I have always struggled with feelings of disappointment, whether it's that I don't want to disappoint someone or I don't want to disappoint myself. The feelings that come along with disappointment almost seem to hard to bear sometimes. Feelings like guilt, shame, and fear. Sometimes we go to some pretty big extremes in order to prevent the feeling of disappointment because it can lead to damaging our feelings of self-worth too. "I'm not good enough." "I don't measure up." "WHy do I even try because I just suck."
Fortunately, I don't think disappointment is really all that bad. There are a lot of really good things disappointment can bring. It can help you do better, even "raise the bar." Say you were really excited about something, say making a new recipe. You are all pumped about it the whole time, thinking about how good it's going to taste when you're done. All the praise will be coming in from your family about what a great cook you are. When you are all done cooking and everyone sits down to eat, you realize it doesn't taste that good. You are immidiately slammed with disappointment. You start thinking about how terrible it tastes and how you are a TERRIBLE COOK because of it. Now, if you were to see disappointment as a good thing, you might start thinking about what didn't go right. Did you miss an ingredient? Did you rush the process because you were so excited to eat it? Did you add to much of something? This thought process would lead you to actually becoming a BETTER COOK because you would be much more focused the following time and you would try harder.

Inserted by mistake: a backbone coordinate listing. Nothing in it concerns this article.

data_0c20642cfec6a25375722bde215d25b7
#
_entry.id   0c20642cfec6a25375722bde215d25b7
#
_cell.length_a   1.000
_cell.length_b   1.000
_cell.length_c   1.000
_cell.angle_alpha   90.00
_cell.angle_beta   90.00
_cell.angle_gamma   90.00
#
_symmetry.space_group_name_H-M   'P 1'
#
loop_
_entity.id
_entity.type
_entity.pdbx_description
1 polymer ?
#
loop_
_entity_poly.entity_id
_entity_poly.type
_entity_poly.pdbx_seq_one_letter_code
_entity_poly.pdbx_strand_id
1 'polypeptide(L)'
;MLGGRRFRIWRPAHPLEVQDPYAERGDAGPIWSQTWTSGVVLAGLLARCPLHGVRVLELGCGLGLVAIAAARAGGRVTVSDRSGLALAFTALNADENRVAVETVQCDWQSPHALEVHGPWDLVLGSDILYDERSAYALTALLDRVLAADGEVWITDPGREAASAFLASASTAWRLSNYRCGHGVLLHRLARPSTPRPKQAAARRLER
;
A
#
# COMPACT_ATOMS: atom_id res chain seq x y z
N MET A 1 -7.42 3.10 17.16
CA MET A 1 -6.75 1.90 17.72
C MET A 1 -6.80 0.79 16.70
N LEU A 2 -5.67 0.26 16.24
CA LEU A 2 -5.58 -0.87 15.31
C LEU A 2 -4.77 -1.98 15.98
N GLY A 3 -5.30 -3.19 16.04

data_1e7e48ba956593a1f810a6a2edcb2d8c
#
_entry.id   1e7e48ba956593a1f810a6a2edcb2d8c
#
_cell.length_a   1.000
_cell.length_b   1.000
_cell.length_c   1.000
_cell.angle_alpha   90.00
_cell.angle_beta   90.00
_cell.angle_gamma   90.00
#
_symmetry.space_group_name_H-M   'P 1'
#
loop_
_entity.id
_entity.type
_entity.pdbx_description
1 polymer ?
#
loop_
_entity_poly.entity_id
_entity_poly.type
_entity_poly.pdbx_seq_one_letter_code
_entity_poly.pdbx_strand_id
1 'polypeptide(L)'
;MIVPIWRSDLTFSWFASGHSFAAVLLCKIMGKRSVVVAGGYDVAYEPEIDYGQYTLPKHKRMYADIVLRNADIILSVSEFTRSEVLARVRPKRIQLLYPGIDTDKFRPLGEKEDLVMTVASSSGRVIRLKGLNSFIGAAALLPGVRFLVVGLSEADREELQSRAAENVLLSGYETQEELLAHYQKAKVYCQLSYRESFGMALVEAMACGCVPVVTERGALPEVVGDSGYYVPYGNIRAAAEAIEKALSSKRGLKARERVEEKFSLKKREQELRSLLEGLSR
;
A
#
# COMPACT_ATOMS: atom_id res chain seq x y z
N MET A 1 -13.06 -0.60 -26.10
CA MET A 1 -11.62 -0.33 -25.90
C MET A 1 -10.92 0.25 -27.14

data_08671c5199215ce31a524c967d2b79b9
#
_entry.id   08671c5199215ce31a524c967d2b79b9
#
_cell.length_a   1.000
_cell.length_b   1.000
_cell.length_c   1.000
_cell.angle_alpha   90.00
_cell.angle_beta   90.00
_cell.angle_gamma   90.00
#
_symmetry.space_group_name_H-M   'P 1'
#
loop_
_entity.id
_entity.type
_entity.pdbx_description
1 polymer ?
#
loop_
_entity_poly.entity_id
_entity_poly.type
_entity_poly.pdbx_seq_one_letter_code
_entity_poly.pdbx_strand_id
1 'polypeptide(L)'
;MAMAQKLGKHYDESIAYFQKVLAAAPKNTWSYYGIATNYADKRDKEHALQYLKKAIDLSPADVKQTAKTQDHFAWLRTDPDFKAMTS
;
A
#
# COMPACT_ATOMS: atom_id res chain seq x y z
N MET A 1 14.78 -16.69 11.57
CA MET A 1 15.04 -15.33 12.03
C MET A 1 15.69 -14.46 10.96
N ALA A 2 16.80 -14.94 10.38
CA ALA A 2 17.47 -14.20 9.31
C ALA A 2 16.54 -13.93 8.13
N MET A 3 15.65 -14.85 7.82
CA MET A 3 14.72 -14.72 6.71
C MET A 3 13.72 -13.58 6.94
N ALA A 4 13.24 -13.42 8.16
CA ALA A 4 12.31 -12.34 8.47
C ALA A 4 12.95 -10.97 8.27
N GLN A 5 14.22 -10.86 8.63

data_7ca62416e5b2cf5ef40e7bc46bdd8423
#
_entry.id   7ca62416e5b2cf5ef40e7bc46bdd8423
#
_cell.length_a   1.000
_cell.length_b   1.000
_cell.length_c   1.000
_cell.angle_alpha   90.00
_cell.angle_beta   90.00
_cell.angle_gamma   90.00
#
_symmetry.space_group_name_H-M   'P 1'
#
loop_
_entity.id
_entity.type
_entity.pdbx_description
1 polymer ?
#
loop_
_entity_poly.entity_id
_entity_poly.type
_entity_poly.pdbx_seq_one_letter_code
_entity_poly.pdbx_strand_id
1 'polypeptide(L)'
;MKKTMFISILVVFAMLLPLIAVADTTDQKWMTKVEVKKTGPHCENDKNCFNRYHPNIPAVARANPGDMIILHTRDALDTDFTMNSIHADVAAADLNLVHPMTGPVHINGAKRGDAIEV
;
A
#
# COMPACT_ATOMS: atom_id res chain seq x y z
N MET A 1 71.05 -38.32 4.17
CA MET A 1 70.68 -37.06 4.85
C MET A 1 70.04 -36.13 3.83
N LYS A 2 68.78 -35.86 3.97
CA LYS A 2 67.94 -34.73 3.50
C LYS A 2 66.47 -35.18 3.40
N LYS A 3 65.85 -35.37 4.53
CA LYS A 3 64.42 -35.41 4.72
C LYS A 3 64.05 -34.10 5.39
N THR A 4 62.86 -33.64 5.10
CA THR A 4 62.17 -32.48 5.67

Disappointment should not attack your character. It's brought on by something you did, not who you are. Change your behavior! (read more here...)
Rachael Kool, professional counselor and normal, everyday adult screw up.